Investors have access to various exchanges in this tech-driven era of global trading. It is now simpler than ever to trade and invest in stocks, thanks to the emergence of different electronic trading platforms. Many investors do, however, wonder if shares can be purchased on one market and then sold on a different one. We'll love to break it to you that, yes; it is very much possible. Let’s look at the systems that let investors transact across different exchanges.
Cross-listing is the process through which a corporation lists on multiple exchanges within the country or on an exchange in a different nation. If a company needs access to more capital than being offered through one exchange, it would desire to cross-list. Another scenario could be that this move is a part of its strategic expansion plans.
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The company in consideration must satisfy the same criteria for cross-listing approval concerning accounting policies as any other listed exchange member. The primary requirement specific to this process includes the initial and ongoing filings with regulators. Other requirements that need to be met are a minimum number of shareholders and a minimum market capitalisation.
Despite having the option, very few corporations list their stocks on multiple exchanges. However, the ability to trade shares across exchanges gives investors more choices and flexibility. It helps in managing their portfolios as the worldwide financial markets keep evolving. Let’s consider the possible scenarios when stocks can be traded on multiple exchanges.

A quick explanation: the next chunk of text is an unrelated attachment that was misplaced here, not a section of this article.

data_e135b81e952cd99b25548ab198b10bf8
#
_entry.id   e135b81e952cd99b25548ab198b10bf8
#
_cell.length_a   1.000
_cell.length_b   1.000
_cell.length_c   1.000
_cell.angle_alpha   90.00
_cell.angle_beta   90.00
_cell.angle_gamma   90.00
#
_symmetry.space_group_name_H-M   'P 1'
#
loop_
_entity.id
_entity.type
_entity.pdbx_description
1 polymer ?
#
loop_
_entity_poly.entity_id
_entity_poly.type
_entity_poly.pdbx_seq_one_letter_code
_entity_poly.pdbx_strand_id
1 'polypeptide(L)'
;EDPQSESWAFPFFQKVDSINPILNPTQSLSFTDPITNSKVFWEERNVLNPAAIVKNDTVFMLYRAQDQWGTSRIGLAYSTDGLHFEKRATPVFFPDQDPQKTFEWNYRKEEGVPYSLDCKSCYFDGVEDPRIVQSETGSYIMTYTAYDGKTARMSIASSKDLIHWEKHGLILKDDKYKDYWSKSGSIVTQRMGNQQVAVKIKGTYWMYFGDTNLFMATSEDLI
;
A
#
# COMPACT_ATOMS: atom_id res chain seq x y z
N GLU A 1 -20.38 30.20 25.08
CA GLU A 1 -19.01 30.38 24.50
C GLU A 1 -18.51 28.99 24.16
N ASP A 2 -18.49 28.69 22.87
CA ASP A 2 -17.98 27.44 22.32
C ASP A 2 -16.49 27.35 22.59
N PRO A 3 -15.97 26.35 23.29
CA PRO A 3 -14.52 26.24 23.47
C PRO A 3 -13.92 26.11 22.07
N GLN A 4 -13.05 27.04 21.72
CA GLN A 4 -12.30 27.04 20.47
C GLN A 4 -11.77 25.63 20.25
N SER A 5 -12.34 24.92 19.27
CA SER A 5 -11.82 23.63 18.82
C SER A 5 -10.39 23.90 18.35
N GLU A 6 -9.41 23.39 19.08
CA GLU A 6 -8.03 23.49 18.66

A foreign stock market will accept depositary receipts (DRs). A DR is a negotiable certificate that represents equity shares in international corporations. It enables foreign market investors to trade company shares without possessing the underlying securities.
In India,, the following two types of DRs are frequently used:
A company that cross-lists might have to pay more to comply with the rules and conditions of the exchanges and nations they want to be listed on. Investors must take the fees of trading cross-listed shares into account.
Fee structures for trading commissions, foreign exchange fees, and clearing costs differ between exchanges. Before engaging in cross-listed trading, these expenses should be carefully considered as they may affect prospective profits.